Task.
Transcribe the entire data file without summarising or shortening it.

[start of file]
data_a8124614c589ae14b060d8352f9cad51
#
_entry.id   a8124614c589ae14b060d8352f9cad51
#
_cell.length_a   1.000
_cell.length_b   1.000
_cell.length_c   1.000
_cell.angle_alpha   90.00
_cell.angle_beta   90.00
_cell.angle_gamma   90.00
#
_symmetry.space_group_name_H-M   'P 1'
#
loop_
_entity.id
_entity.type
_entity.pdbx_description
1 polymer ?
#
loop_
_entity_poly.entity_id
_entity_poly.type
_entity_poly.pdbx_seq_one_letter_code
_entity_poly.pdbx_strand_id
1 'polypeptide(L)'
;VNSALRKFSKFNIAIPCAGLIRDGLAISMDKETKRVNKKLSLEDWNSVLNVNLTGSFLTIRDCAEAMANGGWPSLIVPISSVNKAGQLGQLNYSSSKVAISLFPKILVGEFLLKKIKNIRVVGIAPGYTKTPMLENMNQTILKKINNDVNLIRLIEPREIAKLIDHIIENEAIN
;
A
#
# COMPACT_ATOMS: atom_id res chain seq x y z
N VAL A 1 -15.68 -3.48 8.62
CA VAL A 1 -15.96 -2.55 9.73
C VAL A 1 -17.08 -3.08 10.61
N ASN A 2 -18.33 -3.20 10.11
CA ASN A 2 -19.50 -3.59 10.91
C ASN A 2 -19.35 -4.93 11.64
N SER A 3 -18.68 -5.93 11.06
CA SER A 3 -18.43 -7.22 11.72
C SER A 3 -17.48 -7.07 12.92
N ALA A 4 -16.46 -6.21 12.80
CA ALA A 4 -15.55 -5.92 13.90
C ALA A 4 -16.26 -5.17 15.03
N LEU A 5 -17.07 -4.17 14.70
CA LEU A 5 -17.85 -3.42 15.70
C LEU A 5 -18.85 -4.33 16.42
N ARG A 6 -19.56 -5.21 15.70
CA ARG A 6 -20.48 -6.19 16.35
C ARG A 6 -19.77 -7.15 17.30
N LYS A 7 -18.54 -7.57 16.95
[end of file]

data_a8124614c589ae14b060d8352f9cad51
#
_entry.id   a8124614c589ae14b060d8352f9cad51
#
_cell.length_a   1.000
_cell.length_b   1.000
_cell.length_c   1.000
_cell.angle_alpha   90.00
_cell.angle_beta   90.00
_cell.angle_gamma   90.00
#
_symmetry.space_group_name_H-M   'P 1'
#
loop_
_entity.id
_entity.type
_entity.pdbx_description
1 polymer ?
#
loop_
_entity_poly.entity_id
_entity_poly.type
_entity_poly.pdbx_seq_one_letter_code
_entity_poly.pdbx_strand_id
1 'polypeptide(L)'
;VNSALRKFSKFNIAIPCAGLIRDGLAISMDKETKRVNKKLSLEDWNSVLNVNLTGSFLTIRDCAEAMANGGWPSLIVPISSVNKAGQLGQLNYSSSKVAISLFPKILVGEFLLKKIKNIRVVGIAPGYTKTPMLENMNQTILKKINNDVNLIRLIEPREIAKLIDHIIENEAIN
;
A
#
# COMPACT_ATOMS: atom_id res chain seq x y z
N VAL A 1 -15.68 -3.48 8.62
CA VAL A 1 -15.96 -2.55 9.73
C VAL A 1 -17.08 -3.08 10.61
N ASN A 2 -18.33 -3.20 10.11
CA ASN A 2 -19.50 -3.59 10.91
C ASN A 2 -19.35 -4.93 11.64
N SER A 3 -18.68 -5.93 11.06
CA SER A 3 -18.43 -7.22 11.72
C SER A 3 -17.48 -7.07 12.92
N ALA A 4 -16.46 -6.21 12.80
CA ALA A 4 -15.55 -5.92 13.90
C ALA A 4 -16.26 -5.17 15.03
N LEU A 5 -17.07 -4.17 14.70
CA LEU A 5 -17.85 -3.42 15.70
C LEU A 5 -18.85 -4.33 16.42
N ARG A 6 -19.56 -5.21 15.70
CA ARG A 6 -20.48 -6.19 16.35
C ARG A 6 -19.77 -7.15 17.30
N LYS A 7 -18.54 -7.57 16.95